Six Tax Tips for Smart Entrepreneurs
It’s every one’s “favorite time” of the year again. As one of life’s two certainties, taxes can be well… the most taxing. But if you’re aware of what you can and cannot do with your money, the better you are.
No. 1 – Never go it alone
Most entrepreneurs like to do things on their own. They take pride in the ability to manage every aspect of a business. However, taxes are the one area where you should seek the help of a well-versed CPA that’s good at guiding you.
No. 2 – Pay your estimated quarterly taxes
Many of us were so used to working for others that we forget that we don’t have taxes automatically pulled from our paychecks any more. So, we pay quarterly estimated taxes. It’s not a lot of fun, but it’s better than being fined for not paying them on time either.
Work with an accountant to figure out exactly how much you need to pay quarter over quarter. Or the state and federal governments will ask you to pay fines at year-end.
Some entrepreneurs will delay filing or paying anything until the end of the year.
They rationalize it by saying it can wait. The problem with this approach is that you need to come up with a big chunk of money at once and be able to pay fines for late payments on quarterly bills.
No. 3 – Set up a retirement plan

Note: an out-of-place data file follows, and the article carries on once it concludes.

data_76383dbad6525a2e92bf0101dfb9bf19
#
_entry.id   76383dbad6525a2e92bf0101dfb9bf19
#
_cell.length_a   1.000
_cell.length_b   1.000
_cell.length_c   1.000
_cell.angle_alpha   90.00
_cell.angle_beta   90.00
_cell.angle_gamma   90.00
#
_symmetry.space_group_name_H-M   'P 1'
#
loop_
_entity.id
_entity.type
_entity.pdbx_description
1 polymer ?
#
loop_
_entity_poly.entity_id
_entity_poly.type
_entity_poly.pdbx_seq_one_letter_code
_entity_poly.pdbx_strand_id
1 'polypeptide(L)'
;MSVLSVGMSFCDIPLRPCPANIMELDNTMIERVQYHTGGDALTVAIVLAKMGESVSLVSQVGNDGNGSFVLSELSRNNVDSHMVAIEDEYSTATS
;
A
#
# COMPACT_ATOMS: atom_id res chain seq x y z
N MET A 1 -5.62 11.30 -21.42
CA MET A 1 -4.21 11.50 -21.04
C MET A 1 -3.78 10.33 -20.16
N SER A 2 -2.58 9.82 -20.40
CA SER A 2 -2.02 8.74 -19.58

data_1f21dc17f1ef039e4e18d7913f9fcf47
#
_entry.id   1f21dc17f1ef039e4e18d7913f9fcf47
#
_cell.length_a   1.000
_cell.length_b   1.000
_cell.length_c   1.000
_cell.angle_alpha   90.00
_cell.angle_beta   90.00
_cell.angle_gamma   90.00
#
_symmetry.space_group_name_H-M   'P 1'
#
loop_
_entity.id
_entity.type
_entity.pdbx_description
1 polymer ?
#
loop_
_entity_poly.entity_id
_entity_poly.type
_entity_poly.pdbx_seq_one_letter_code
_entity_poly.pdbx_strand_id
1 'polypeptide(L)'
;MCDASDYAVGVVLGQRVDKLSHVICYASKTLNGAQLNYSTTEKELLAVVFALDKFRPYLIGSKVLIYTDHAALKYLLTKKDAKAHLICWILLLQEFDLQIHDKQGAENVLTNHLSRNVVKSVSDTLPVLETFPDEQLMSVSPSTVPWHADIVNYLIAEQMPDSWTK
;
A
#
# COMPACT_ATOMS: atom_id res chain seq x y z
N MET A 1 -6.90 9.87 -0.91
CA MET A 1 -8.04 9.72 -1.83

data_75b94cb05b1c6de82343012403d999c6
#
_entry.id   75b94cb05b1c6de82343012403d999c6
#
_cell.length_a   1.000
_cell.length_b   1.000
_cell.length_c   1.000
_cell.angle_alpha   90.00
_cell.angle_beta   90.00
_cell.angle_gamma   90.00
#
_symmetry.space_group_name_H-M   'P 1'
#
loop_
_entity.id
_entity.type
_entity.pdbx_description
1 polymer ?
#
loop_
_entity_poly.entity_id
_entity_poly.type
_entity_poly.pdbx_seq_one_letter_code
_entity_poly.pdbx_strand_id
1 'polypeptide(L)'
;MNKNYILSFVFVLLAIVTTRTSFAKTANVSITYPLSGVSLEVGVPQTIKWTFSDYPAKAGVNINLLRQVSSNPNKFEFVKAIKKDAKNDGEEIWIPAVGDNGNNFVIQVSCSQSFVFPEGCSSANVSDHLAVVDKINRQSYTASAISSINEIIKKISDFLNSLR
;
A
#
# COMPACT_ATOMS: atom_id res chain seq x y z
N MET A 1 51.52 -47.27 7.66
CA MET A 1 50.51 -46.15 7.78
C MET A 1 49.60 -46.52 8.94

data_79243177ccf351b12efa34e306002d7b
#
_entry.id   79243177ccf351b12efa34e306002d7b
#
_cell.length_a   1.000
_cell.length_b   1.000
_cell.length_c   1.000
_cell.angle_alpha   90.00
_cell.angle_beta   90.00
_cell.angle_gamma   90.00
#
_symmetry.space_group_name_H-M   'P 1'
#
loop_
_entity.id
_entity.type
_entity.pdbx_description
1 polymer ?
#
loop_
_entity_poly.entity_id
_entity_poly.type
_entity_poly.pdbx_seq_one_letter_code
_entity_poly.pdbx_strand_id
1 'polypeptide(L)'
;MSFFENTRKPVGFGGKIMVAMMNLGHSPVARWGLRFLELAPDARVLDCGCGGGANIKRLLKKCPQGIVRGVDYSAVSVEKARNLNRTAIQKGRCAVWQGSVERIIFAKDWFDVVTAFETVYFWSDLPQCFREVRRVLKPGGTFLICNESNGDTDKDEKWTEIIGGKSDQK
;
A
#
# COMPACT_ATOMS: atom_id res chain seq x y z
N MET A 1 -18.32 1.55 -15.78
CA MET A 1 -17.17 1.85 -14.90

Once you’ve figured out what you owe, think about how you can save.
By setting up a retirement plan, you can deduct your contributions to IRAs, and 401(k) plans for instance, which can help increase your tax-deferred gains. Of course, there are contribution limits you must be aware of prior to doing this.
It’s best to check with an accountant.
No. 4 – Keep your business and personal expenses separate
Those new to working for themselves will mistakenly mix personal and business expenses, which can increase the accountant fee for your preparation. The best way to fix this is by having separate checking and credit card accounts for you and your business.
You can always save a little money on taxes with business expenses. However, you must be organized with exactly what you paid. If you fail to keep accurate records, you may as well jump into a shark-infested bay. The sharks be friendlier and easier to negotiate with. Be organized and the better off you’ll be.
No. 5 – Don’t forget your deductions
Those that are self-employed can deduct the self-employment taxes.
This refers to the employer portion of Medicare and Social Security taxes the self-employed people must pay. You can also deduct home office expenses, property taxes, and mortgage interest to name a few. Plus, let’s say your home office occupies 15% of your home. Up to 15% of your electricity bill could then be a deductible. Check with your accountant first in addition to what you can deduct for travel, food, entertainment, and phone use.
No. 6 – Just pay it
You may not like taxes, but you have to pay them unless you’d like your life turned upside down and have a “friendly” tax guy showing up at your front door. If you can’t pay it all at once, let your accountant know. Pay what you can and see if you can set up a payment plan – with interest attached, of course – for the remaining amount.